Remember how last week, when discussing Richard’s deformities, we noted that Richard has a tendency to expand upon what others have said?
Continue reading “Memories of Things to Come (or, “Words”)”
The Third Part of Henry the Sixth
- 2904 total lines; longer than average play, shorter than average history (average play: 2777; average history: 3009)
- At 32 lines, Act Four Scene Nine is the shortest of its kind in the Canon
- At 32 lines, Act Four Scene Ten is the longest of its kind in the Canon
- Act One: 582 lines; slightly shorter than average, shorter than average history (average play: 590, average history: 612)
- Act Two: 704 lines; longer than average, longer than average history (average play: 568, average history: 621)
- Act Three: 560 lines; slightly shorter than average, shorter than average history (average play: 576, average history: 632)
- Act Four: 557 lines; slightly shorter than average, shorter than average history (average play: 563, average history: 651)
- Act Five: 501 lines; longer than average, slightly longer than average history (average play: 480, average history: 493)
- only 4 lines of prose (0.14% of total lines [as opposed to The Comedy of Errors: 13.31%, Titus Andronicus: 1.39%, The Taming of the Shrew: 20.82%, 1HenryVI: 0.37%, and 2HenryVI: 16.64%]): reflecting less non-aristocratic roles; so far the least of any play read
- 156 rhyming lines (5.37% of total lines [as opposed to The Comedy of Errors: 20.10%, Titus Andronicus: 2.42%, The Taming of the Shrew: 3.93%, 1HenryVI: 9.79%, and 2HenryVI: 3.16%])
- 25 scenes; more than average (average play: 21; average history: 24)
- 50 characters (more than average, slightly more than average history (average play: 36, average history: 48)
Using Professor Rodes’ midpoint theory, let’s take a look at The Third Part of Henry the Sixth.
There are 2904 lines in the play, which puts the midpoint at line 1452, which is at Act Three, Scene Two, line 66, during Edward’s “wooing” of Lady Grey.
Edward, in exchange for reinstating the Grey titles and lands, has won Elizabeth Woodville’s “love (for) a king” (III.ii.53). Only that is NOT the kind of love this king wants, and as he talks his way around the conversation to the point where she begins to realize that he “mean(s) not as (she) though (he) did” (III.ii.65), Edward says lasciviously, “But now you partly may perceive my mind” (III.ii.66).
This single-line speech is the midpoint of the play as a whole. So why is it important?
Continue reading “Numbers: Midpoint”
As this month-long discussion of The Third Part of Henry the Sixth winds down, let’s take a look at the play in terms of protagonist… as in the plays that precede it, this is a tough question:
Who is the protagonist?
Continue reading “And the Story of Henry the Sixth is the Story of … who?”
Podcast: Play in new window | Download
This week’s podcast includes a wrap up of our month-long discussion of The Third Part of Henry the Sixth, including an overview of the play, a discussion of possible casting, a production concept, and a recap of this week’s blog entries.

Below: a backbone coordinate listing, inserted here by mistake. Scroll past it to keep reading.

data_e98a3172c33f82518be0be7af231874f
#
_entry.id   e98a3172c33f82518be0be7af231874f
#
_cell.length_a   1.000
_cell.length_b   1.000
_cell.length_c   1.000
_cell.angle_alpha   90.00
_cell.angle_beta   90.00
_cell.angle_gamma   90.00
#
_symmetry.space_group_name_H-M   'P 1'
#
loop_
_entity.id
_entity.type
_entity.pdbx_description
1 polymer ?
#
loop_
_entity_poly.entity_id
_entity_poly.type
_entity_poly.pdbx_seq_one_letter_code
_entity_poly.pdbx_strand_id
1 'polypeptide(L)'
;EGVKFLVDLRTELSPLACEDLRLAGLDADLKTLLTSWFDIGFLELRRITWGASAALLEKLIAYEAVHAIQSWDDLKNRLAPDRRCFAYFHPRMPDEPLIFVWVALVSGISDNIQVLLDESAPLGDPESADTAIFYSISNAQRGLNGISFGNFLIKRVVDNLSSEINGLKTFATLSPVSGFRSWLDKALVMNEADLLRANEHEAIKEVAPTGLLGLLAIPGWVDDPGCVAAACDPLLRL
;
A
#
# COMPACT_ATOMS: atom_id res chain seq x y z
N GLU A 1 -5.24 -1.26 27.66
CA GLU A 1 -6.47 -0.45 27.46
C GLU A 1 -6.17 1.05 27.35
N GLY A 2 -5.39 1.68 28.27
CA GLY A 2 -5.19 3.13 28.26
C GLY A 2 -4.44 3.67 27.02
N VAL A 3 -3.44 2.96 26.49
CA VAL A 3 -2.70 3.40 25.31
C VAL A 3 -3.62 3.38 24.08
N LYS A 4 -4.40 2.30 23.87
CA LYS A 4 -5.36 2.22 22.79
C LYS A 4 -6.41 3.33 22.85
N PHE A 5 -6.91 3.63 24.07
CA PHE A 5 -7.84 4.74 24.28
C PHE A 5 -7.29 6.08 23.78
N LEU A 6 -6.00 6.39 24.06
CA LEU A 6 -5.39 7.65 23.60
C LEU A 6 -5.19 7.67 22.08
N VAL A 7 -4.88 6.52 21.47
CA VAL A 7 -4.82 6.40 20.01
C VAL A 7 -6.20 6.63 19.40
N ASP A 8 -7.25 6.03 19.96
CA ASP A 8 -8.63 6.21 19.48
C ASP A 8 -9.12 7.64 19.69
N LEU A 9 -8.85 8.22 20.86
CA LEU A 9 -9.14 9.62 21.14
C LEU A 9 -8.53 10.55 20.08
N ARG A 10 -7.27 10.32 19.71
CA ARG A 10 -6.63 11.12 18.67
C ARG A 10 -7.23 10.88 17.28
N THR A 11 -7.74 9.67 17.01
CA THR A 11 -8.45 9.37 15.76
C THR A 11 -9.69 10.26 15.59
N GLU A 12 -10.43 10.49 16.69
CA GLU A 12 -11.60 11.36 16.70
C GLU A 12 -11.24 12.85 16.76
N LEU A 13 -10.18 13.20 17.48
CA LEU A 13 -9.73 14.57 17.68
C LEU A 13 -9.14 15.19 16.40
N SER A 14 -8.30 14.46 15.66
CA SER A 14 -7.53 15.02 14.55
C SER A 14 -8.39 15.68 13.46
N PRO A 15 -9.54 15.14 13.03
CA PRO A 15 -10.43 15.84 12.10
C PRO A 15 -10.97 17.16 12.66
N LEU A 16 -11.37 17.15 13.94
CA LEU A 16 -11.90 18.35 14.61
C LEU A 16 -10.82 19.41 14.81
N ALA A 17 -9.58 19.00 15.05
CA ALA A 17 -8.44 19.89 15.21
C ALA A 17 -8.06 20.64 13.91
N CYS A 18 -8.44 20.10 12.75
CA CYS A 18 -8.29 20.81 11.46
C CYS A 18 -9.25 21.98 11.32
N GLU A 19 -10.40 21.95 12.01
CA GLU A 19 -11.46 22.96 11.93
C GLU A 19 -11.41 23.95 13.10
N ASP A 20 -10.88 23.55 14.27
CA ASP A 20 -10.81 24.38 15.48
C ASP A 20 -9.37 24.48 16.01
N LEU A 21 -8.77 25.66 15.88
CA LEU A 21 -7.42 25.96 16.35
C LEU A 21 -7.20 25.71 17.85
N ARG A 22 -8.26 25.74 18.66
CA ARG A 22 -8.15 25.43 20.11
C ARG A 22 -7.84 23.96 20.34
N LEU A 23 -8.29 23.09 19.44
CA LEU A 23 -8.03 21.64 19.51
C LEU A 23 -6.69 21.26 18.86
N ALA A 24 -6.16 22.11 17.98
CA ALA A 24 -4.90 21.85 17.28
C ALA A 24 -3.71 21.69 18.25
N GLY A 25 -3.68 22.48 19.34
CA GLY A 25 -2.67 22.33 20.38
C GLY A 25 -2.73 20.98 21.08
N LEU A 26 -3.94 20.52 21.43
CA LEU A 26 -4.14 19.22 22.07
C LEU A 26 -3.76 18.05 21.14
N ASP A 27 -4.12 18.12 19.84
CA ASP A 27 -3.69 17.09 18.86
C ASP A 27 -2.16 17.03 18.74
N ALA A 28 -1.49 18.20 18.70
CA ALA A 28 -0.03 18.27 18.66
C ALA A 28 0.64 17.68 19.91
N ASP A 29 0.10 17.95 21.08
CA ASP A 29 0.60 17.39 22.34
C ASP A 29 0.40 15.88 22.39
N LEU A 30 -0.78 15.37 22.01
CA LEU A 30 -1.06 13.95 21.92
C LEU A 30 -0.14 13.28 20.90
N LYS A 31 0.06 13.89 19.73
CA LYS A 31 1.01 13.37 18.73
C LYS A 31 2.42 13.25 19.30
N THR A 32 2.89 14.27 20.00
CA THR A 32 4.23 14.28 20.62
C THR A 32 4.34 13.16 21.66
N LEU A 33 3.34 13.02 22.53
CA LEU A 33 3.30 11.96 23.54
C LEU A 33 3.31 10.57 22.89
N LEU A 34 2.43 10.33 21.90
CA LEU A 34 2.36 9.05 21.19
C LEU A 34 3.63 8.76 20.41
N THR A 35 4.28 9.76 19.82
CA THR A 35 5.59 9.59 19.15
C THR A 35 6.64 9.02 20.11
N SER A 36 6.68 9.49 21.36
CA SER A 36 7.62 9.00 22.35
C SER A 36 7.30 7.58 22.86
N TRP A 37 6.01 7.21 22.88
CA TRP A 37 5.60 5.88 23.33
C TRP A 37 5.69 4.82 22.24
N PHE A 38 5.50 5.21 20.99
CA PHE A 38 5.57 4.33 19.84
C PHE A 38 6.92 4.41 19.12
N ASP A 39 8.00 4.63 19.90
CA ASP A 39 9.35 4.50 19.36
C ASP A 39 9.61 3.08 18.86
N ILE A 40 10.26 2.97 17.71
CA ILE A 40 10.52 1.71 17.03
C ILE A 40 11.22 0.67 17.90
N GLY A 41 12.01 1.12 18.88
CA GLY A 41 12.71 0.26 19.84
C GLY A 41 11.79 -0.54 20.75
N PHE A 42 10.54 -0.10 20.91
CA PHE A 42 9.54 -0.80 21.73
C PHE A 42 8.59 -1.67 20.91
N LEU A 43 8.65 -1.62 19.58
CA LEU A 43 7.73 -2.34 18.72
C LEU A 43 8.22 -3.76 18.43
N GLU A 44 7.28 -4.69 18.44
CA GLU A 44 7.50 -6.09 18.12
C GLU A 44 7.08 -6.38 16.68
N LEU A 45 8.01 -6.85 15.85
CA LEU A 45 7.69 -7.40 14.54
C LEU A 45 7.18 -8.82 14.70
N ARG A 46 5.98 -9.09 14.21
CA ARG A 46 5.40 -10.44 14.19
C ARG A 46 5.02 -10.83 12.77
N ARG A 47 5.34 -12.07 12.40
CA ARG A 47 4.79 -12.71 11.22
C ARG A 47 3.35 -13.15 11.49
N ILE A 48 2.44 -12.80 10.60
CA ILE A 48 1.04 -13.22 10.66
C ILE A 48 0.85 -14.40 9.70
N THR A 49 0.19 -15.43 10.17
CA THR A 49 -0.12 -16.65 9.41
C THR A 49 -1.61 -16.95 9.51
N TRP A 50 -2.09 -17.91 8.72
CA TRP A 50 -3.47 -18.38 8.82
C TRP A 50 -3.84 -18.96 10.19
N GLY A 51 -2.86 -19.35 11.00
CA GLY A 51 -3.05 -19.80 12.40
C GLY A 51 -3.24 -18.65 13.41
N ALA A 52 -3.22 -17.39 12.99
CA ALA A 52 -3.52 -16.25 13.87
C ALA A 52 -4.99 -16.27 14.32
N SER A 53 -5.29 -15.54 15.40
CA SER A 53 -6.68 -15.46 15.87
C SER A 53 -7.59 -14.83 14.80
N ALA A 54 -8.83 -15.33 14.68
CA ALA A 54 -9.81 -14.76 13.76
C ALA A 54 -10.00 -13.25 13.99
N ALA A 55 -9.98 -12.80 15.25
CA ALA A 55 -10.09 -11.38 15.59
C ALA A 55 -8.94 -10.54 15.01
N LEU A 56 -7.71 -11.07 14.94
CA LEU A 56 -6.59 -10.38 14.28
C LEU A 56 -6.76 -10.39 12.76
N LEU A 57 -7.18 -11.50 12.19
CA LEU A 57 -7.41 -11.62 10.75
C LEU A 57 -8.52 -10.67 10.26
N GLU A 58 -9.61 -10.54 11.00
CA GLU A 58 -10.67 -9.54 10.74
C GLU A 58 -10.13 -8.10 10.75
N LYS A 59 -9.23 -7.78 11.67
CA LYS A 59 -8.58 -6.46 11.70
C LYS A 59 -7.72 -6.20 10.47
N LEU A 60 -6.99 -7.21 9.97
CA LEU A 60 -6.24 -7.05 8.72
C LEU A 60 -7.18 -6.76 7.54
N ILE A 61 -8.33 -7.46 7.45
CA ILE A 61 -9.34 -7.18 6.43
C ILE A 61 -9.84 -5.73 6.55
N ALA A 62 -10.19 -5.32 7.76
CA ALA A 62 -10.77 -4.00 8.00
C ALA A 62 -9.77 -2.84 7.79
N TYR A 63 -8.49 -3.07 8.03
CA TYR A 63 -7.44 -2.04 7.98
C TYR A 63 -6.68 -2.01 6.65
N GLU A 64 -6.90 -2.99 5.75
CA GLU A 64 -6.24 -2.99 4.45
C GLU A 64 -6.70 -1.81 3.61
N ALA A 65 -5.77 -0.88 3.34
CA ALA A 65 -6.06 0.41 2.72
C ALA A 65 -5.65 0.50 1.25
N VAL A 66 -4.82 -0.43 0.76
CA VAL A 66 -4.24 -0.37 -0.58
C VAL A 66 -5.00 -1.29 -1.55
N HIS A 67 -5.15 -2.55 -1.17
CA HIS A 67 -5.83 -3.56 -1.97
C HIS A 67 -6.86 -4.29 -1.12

1:26 — Text should be “last month’s” instead of “last year’s”
Continue reading “Podcast 25: The Third Part of Henry the Sixth Wrap-Up and Overview”
The Third Part of Henry the Sixth. Third in a sequence, each one building on the one that came before it, continuing motifs set up earlier.
The First Part had Joan la Pucelle, the French witch. The Second Part had Marjorie Jordan, the English witch, and Eleanor Cobham, Jordan’s “employer.” And The Third Part?
There is neither explicit witchcraft nor practitioner here. But there is an implied demon, and that would be (of course) Richard Duke of Gloucester. Throughout the play, what Richard does, others follow; what Richard suggests, other enact.
Continue reading “That Ol’ Black Magic”
In The Third Part of Henry the Sixth, we begin seeing more widely ranging descriptions of Richard Duke of Gloucester’s deformities.
yes, I know, these are not the first descriptions… The Second Part has three references: a stage direction mentioning his “crookback” (V.i.119 stage direction); Clifford calling him a “heap of wrath, foul indigested lump, // As crooked in (his) manners as (his) shape!” (V.i.155-156); and Young Clifford’s description of “Foul stigmatic” (V.i.134)
Continue reading “Visions of Johanna, er, Richard”
Stage directions are a funny thing: they can tell you what to do and when, but if they’re not there, then what? And even when they are there, can they be trusted? (especially since critical opinion is that they–even more than the text itself–is the result of stage managers’ and actors’ memories rather than specified written directions from Shakespeare himself)
Better to stick with the text then, for both stage directions and acting clues. What do I mean? Well, let’s take a gander at some speeches in The Third Part of Henry the Sixth in which the verse forces a pause:
Continue reading “A Pause to Discuss Stage Directions”
[WARNING: This blog entry rated R for sex and language… proceed with caution!]
Allrightythen, it’s time for our monthly excursion into the sophomoric, our trip to Bawdy-ville!
Here are some nuggets:
Continue reading “Richard Knows Where the Bawdy’s Buried”
Funny thing. While sifting through The Third Part of Henry the Sixth on a second go, I found a couple of references to hands that hearken back to Titus Andronicus and its use (and abuse) of limbs. If you remember Titus, Lavinia’s rapists cut off her hands (as well as her tongue) to prevent her from implicating them. Later, under a false offer to release Titus’ two imprisoned sons, Titus, his brother Marcus, and Titus’ other son Lucius, all offer to cut off their hands to win the release. Titus sacrifices his hand to the villain Aaron, but wins no release of his sons.
As in Titus, the references here also refer to mutilation, and here specifically self-mutilation.
Continue reading “Brother, Can You Lend Me a Hand (or two)?”